The European Physical Journal E

, Volume 17, Issue 3, pp 247–259 | Cite as

Chain orientation in natural rubber, Part I: The inverse yielding effect

Original Article


Inhomogeneous deformations are observed in stretched natural rubber of different crosslink density; the conditions of observation, nucleation and propagation are given in the first part of the paper. In samples of low crosslink density these inhomogeneities recall necking observed in others materials and in glassy polymers when the materials are drawn above a critical draw ratio. The difference is that in natural rubbers, NR, they nucleate and propagate at constant stress during unloading. This phenomenon, called inverse yielding appears during recovery only if the samples have been drawn previously in the hardening domain. During necking propagation the stress is constant. The mechanical and crystallinity properties of samples with and without inverse yielding are studied as a function of draw ratio, crosslink density and temperature. In the second part of the paper this transition zone (neck) of thickness 2 mm is studied by WAXS at the synchrotron source. From the orientation of NR crystallites and from the orientation of the stearic acid (2%, present in this type of rubber) we conclude that the deformation in the neck follows the flow lines. From the local crystallinity of the NR crystallites one deduces the local draw ratio across this transition zone. We suggest that in all these rubbers, which present a plateau of the recovery stress strain curve, micronecking exists. This effect is discussed in the framework of the Flory theory.-1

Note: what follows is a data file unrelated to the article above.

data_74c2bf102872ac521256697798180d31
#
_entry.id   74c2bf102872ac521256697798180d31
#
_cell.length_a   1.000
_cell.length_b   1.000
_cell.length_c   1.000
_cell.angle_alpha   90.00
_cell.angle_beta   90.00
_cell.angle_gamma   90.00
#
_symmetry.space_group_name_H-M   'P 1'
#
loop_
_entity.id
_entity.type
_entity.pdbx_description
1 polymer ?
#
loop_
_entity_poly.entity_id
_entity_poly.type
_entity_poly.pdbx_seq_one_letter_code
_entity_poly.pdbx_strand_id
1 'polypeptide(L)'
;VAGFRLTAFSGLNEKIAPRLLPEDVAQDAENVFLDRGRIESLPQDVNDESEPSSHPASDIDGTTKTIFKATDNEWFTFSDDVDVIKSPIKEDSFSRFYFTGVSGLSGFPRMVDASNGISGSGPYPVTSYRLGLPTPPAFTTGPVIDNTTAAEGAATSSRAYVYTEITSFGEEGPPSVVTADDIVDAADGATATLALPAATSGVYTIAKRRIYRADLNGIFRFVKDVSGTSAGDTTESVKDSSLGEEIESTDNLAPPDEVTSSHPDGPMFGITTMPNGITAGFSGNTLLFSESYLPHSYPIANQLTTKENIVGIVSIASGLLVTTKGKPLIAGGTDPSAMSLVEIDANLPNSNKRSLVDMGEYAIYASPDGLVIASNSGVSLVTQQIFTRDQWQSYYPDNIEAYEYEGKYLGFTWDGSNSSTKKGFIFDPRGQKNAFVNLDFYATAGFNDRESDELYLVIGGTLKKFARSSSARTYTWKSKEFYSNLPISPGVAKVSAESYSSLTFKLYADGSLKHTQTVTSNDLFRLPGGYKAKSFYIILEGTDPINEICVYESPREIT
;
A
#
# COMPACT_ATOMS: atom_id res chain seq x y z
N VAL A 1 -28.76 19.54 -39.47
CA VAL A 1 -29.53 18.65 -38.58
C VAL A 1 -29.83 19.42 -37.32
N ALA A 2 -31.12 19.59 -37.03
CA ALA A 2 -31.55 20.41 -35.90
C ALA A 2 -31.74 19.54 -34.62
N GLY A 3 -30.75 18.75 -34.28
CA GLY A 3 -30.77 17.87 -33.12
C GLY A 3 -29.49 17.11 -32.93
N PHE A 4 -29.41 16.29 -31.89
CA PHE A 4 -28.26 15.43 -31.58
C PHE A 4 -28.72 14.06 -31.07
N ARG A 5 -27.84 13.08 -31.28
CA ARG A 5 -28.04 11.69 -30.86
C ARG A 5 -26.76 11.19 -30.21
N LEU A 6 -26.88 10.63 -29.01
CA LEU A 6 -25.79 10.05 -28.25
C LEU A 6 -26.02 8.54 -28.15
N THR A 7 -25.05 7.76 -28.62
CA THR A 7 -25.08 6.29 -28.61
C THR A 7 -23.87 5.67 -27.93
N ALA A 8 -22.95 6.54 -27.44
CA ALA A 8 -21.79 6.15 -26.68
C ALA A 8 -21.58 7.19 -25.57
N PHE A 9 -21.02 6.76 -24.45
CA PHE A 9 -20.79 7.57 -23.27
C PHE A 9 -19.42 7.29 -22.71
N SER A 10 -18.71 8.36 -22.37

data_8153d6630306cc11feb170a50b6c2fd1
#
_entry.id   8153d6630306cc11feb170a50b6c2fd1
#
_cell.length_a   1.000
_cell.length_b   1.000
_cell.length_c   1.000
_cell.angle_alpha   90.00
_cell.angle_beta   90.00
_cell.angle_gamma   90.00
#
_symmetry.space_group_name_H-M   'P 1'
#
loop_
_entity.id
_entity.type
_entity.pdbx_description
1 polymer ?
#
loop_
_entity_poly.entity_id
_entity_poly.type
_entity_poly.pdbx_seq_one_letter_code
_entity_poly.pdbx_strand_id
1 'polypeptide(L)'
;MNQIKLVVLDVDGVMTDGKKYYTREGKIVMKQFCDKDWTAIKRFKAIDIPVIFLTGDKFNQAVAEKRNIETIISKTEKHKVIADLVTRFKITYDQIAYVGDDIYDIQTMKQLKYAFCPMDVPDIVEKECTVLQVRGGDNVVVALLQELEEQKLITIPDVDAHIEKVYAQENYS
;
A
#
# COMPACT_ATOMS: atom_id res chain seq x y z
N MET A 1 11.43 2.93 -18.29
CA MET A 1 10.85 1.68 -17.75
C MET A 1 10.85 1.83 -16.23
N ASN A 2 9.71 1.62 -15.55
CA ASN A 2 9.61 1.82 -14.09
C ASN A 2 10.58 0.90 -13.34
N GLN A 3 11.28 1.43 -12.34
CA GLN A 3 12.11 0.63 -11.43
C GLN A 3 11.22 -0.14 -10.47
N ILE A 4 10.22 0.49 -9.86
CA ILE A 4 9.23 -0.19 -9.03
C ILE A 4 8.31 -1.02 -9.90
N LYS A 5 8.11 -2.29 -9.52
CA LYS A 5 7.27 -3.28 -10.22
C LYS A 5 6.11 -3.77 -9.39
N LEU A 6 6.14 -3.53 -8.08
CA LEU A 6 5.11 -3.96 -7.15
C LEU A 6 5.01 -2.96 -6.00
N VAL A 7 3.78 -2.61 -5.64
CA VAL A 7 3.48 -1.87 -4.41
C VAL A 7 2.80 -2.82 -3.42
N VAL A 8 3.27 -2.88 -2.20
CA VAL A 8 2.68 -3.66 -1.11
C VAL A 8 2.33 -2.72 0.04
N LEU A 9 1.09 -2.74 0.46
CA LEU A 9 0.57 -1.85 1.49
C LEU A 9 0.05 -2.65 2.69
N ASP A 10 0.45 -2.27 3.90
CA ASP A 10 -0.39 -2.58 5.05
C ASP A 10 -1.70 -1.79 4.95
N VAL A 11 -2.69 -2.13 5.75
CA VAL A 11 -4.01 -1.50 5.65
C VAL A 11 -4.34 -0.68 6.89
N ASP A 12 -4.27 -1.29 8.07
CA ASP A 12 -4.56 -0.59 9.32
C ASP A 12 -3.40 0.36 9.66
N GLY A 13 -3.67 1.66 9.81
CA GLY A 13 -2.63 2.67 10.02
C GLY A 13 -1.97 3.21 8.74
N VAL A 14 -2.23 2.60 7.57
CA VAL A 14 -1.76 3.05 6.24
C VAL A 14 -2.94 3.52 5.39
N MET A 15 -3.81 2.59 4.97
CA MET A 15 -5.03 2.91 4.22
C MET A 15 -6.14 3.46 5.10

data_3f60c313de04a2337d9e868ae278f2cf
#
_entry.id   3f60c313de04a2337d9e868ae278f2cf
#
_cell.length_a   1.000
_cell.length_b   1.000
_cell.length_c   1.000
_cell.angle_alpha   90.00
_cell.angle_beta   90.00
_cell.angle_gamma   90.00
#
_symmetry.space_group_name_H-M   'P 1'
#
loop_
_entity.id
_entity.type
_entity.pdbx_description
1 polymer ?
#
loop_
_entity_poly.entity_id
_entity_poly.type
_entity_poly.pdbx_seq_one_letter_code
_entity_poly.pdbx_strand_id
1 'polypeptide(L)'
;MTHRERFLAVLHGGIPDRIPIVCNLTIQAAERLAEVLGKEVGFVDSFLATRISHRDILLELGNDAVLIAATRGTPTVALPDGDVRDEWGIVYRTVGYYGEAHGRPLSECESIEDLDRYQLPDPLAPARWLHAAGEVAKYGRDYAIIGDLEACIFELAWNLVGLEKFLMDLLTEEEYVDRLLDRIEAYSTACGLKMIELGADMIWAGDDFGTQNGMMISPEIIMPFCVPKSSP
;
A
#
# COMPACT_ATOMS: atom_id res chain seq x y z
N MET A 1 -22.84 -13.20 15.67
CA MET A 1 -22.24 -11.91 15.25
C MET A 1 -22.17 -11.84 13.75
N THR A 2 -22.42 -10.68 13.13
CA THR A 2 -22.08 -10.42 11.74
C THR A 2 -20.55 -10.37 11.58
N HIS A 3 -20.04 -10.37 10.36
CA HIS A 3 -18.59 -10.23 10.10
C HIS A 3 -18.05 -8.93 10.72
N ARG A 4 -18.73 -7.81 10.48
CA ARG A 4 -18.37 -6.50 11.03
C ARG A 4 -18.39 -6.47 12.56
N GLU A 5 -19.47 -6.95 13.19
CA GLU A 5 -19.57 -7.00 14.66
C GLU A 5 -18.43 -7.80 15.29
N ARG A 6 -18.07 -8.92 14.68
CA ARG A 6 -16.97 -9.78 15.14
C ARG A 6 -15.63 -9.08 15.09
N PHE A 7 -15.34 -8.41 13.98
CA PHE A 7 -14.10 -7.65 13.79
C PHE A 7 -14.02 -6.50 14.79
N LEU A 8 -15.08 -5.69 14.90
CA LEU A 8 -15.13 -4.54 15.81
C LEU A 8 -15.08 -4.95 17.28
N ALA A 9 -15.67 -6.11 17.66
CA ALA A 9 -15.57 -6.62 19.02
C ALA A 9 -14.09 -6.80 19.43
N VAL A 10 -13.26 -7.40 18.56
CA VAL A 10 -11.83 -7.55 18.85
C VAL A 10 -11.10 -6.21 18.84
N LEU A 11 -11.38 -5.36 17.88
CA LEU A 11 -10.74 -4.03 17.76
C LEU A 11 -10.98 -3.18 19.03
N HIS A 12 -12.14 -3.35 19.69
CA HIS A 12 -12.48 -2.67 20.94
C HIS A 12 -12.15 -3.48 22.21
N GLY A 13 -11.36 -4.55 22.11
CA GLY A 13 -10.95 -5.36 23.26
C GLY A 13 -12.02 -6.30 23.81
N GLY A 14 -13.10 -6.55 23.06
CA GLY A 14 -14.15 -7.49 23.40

62.20.Fe Deformation and plasticity (including yield, ductility, and superplasticity) 61.41.+e Polymers, elastomers, and plastics 


Unable to display preview. Download preview PDF.

Unable to display preview. Download preview PDF.


  1. 1.
    P.J. Flory, Principle of Polymer Chemistry (Cornell University Press, 1953).Google Scholar
  2. 2.
    L.R.G. Treloar, The Physics of Rubber Elasticity (Oxford University Press, Oxford, 1975).Google Scholar
  3. 3.
    J.E. Mark, B. Erman, F.R. Eirich, Science and Technology of Rubber, second edition (Academic Press, San Diego, 1994).Google Scholar
  4. 4.
    A.N. Gent, S. Kawahara, J. Zhao, Rubber Chem. Technol. 71, 668 (1998).Google Scholar
  5. 5.
    S. Toki, I. Sics, S. Ran, L. Liu, B.S. Hsiao, S. Murakami, K. Senoo, S. Kohjiya, Macromolecules 35, 6573 (2002).CrossRefGoogle Scholar
  6. 6.
    S. Trabelsi, P.A. Albouy, J. Rault, Macromolecules 36, 7624 (2003),CrossRefGoogle Scholar
  7. 7.
    Y. Miyamoto, H. Yamao, K. Sekimoto, Macromolecules 36, 6462 (2003).CrossRefGoogle Scholar
  8. 8.
    S. Trabelsi, P.A. Albouy, J. Rault, Macromolecules 35, 10054 (2002).CrossRefGoogle Scholar
  9. 9.
    S. Trabelsi, Thesis, Orsay (2002).Google Scholar
  10. 10.
    H.P. Klug, L.E. Alexander, in X-ray Diffraction Procedures (Wiley, New York, 1954).Google Scholar
  11. 11.
    H. Lavebratt, B. Stenberg, P.E. Werner, Polymer 34, 1109 (1993).CrossRefGoogle Scholar